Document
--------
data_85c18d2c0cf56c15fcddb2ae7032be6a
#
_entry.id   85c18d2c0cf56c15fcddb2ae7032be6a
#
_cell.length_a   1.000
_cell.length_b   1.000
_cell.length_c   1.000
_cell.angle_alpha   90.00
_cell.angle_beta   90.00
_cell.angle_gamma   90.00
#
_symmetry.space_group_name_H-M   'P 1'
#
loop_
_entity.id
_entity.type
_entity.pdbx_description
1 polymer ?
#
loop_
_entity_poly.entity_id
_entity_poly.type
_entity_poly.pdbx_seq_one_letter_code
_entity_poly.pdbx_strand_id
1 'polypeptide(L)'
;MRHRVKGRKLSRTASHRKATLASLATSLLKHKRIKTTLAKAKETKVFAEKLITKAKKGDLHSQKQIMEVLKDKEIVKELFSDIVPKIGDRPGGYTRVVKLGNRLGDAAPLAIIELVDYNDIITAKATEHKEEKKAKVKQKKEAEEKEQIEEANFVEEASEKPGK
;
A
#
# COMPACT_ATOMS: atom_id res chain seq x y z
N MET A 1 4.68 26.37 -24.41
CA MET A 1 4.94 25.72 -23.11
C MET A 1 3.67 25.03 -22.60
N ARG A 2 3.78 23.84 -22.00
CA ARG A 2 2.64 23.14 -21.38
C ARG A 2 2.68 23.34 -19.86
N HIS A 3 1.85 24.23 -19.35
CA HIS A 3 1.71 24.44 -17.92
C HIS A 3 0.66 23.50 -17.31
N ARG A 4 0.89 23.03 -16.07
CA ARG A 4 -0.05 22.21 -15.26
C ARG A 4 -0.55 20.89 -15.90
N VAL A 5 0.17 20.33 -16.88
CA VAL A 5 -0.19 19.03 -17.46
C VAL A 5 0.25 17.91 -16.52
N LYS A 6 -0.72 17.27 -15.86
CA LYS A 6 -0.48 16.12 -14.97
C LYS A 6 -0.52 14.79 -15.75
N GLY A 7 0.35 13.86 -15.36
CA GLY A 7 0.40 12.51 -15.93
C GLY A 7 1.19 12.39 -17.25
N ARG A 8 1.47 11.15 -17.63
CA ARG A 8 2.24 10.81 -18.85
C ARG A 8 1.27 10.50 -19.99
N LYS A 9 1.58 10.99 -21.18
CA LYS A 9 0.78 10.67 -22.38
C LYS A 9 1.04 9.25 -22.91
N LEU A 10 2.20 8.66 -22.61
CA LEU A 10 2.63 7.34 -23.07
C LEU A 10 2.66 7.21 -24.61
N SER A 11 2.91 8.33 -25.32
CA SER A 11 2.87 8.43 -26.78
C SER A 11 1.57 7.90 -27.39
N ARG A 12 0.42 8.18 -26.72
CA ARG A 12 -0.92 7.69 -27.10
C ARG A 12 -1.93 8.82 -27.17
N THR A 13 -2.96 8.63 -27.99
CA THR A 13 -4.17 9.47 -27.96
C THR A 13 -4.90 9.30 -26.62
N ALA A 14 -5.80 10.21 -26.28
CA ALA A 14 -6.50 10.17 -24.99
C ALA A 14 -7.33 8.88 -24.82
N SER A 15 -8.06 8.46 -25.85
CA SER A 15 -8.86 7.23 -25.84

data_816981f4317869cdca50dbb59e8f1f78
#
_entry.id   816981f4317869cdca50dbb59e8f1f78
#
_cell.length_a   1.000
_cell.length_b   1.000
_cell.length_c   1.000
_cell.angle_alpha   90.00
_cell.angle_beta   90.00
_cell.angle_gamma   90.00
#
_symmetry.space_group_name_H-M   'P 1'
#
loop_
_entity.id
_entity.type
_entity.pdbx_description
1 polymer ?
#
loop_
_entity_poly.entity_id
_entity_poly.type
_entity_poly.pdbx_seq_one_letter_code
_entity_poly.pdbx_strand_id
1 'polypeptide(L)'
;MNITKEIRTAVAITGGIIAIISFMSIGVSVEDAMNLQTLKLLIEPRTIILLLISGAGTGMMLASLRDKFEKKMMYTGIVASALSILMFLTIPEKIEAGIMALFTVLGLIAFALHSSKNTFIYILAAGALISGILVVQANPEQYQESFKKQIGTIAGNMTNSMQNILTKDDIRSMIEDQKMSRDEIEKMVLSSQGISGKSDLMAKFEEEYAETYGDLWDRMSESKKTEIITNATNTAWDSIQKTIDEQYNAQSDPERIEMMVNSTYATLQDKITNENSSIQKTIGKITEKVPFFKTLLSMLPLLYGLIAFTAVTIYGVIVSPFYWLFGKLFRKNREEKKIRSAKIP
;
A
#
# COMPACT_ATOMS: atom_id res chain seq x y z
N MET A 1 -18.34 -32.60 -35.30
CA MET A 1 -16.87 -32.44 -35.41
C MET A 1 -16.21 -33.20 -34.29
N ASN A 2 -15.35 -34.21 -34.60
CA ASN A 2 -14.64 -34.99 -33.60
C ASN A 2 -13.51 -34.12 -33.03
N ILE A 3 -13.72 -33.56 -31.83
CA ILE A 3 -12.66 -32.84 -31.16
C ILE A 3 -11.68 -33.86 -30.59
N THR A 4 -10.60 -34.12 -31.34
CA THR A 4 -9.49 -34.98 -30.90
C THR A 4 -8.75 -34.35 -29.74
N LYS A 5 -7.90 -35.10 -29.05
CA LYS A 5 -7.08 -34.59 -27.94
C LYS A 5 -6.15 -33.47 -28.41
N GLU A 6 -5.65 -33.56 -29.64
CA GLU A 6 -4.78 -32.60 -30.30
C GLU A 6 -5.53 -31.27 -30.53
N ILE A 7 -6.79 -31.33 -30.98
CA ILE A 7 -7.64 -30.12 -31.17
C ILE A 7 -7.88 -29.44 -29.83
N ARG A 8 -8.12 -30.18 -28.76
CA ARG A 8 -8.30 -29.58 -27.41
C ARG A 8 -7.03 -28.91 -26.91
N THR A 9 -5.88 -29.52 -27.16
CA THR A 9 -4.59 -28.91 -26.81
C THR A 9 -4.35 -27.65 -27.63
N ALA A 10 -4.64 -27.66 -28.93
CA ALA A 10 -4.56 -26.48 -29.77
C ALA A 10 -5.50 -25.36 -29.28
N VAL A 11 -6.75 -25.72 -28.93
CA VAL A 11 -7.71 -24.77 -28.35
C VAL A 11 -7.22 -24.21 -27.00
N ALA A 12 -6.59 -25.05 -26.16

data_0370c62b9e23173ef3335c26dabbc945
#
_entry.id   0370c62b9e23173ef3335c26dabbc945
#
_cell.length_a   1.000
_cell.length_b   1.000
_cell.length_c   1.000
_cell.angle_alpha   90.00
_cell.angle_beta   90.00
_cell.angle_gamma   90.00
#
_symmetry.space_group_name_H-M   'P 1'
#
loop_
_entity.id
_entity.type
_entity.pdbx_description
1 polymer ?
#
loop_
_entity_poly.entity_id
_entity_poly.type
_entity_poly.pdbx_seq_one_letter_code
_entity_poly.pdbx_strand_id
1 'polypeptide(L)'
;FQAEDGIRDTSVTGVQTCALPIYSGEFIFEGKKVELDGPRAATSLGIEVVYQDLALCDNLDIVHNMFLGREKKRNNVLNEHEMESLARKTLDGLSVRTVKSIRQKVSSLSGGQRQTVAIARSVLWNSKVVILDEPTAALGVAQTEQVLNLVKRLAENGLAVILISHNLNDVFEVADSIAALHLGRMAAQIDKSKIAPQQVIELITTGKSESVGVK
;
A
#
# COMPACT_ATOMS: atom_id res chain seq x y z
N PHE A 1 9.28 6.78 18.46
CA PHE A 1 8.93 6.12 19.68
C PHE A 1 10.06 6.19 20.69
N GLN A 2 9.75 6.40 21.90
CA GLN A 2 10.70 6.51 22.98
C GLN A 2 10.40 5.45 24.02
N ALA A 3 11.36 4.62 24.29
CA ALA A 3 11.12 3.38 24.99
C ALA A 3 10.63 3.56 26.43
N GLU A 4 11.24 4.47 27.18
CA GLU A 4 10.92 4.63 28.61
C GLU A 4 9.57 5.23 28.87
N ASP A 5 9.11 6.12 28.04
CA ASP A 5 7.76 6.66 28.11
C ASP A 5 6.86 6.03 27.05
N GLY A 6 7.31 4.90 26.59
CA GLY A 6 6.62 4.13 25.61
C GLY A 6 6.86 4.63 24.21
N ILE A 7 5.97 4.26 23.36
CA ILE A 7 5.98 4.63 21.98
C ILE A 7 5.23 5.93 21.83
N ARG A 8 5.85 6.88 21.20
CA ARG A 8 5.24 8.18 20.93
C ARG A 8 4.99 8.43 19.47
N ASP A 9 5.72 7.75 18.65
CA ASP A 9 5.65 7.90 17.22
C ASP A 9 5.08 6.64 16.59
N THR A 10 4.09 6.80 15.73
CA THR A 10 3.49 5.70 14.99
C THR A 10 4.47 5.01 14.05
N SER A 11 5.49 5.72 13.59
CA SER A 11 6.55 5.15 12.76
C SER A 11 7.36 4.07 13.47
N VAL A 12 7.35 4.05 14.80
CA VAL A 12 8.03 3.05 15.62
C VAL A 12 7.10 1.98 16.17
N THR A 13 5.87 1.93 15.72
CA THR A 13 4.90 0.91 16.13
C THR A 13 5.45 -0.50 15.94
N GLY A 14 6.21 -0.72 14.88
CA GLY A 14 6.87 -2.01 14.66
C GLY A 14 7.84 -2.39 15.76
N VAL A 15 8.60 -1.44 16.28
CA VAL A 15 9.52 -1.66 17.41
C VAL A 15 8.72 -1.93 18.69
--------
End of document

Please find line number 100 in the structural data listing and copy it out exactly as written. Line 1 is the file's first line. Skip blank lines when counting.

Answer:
;MNITKEIRTAVAITGGIIAIISFMSIGVSVEDAMNLQTLKLLIEPRTIILLLISGAGTGMMLASLRDKFEKKMMYTGIVASALSILMFLTIPEKIEAGIMALFTVLGLIAFALHSSKNTFIYILAAGALISGILVVQANPEQYQESFKKQIGTIAGNMTNSMQNILTKDDIRSMIEDQKMSRDEIEKMVLSSQGISGKSDLMAKFEEEYAETYGDLWDRMSESKKTEIITNATNTAWDSIQKTIDEQYNAQSDPERIEMMVNSTYATLQDKITNENSSIQKTIGKITEKVPFFKTLLSMLPLLYGLIAFTAVTIYGVIVSPFYWLFGKLFRKNREEKKIRSAKIP